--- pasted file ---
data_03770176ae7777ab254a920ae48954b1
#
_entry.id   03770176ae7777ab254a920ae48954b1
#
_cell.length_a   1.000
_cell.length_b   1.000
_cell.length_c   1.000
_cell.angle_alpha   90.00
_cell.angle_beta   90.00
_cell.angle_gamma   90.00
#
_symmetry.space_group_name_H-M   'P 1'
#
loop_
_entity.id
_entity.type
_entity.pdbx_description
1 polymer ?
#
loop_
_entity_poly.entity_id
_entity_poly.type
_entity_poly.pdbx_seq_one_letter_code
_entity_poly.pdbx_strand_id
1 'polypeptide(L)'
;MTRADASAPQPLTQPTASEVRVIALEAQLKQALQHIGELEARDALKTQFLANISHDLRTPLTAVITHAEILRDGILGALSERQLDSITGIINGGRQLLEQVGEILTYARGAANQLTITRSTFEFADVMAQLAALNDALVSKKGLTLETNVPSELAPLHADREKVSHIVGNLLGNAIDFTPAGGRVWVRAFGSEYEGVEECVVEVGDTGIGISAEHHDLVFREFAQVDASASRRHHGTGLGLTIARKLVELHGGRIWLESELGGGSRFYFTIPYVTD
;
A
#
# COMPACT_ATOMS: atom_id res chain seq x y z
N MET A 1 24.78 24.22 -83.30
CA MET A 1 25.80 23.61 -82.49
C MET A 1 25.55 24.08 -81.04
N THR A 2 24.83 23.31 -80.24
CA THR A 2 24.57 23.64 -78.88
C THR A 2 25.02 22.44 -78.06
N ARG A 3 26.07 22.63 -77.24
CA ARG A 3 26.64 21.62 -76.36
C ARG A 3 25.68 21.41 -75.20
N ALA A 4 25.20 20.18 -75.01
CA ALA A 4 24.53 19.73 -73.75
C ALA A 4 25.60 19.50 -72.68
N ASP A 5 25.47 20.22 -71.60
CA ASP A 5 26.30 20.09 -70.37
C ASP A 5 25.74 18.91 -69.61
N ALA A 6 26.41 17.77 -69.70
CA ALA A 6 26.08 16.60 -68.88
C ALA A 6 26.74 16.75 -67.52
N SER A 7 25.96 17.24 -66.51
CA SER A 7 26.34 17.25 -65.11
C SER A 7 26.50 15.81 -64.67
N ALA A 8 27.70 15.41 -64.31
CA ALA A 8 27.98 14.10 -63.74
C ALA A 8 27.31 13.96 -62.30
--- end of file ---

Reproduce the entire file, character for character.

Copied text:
data_03770176ae7777ab254a920ae48954b1
#
_entry.id   03770176ae7777ab254a920ae48954b1
#
_cell.length_a   1.000
_cell.length_b   1.000
_cell.length_c   1.000
_cell.angle_alpha   90.00
_cell.angle_beta   90.00
_cell.angle_gamma   90.00
#
_symmetry.space_group_name_H-M   'P 1'
#
loop_
_entity.id
_entity.type
_entity.pdbx_description
1 polymer ?
#
loop_
_entity_poly.entity_id
_entity_poly.type
_entity_poly.pdbx_seq_one_letter_code
_entity_poly.pdbx_strand_id
1 'polypeptide(L)'
;MTRADASAPQPLTQPTASEVRVIALEAQLKQALQHIGELEARDALKTQFLANISHDLRTPLTAVITHAEILRDGILGALSERQLDSITGIINGGRQLLEQVGEILTYARGAANQLTITRSTFEFADVMAQLAALNDALVSKKGLTLETNVPSELAPLHADREKVSHIVGNLLGNAIDFTPAGGRVWVRAFGSEYEGVEECVVEVGDTGIGISAEHHDLVFREFAQVDASASRRHHGTGLGLTIARKLVELHGGRIWLESELGGGSRFYFTIPYVTD
;
A
#
# COMPACT_ATOMS: atom_id res chain seq x y z
N MET A 1 24.78 24.22 -83.30
CA MET A 1 25.80 23.61 -82.49
C MET A 1 25.55 24.08 -81.04
N THR A 2 24.83 23.31 -80.24
CA THR A 2 24.57 23.64 -78.88
C THR A 2 25.02 22.44 -78.06
N ARG A 3 26.07 22.63 -77.24
CA ARG A 3 26.64 21.62 -76.36
C ARG A 3 25.68 21.41 -75.20
N ALA A 4 25.20 20.18 -75.01
CA ALA A 4 24.53 19.73 -73.75
C ALA A 4 25.60 19.50 -72.68
N ASP A 5 25.47 20.22 -71.60
CA ASP A 5 26.30 20.09 -70.37
C ASP A 5 25.74 18.91 -69.61
N ALA A 6 26.41 17.77 -69.70
CA ALA A 6 26.08 16.60 -68.88
C ALA A 6 26.74 16.75 -67.52
N SER A 7 25.96 17.24 -66.51
CA SER A 7 26.34 17.25 -65.11
C SER A 7 26.50 15.81 -64.67
N ALA A 8 27.70 15.41 -64.31
CA ALA A 8 27.98 14.10 -63.74
C ALA A 8 27.31 13.96 -62.30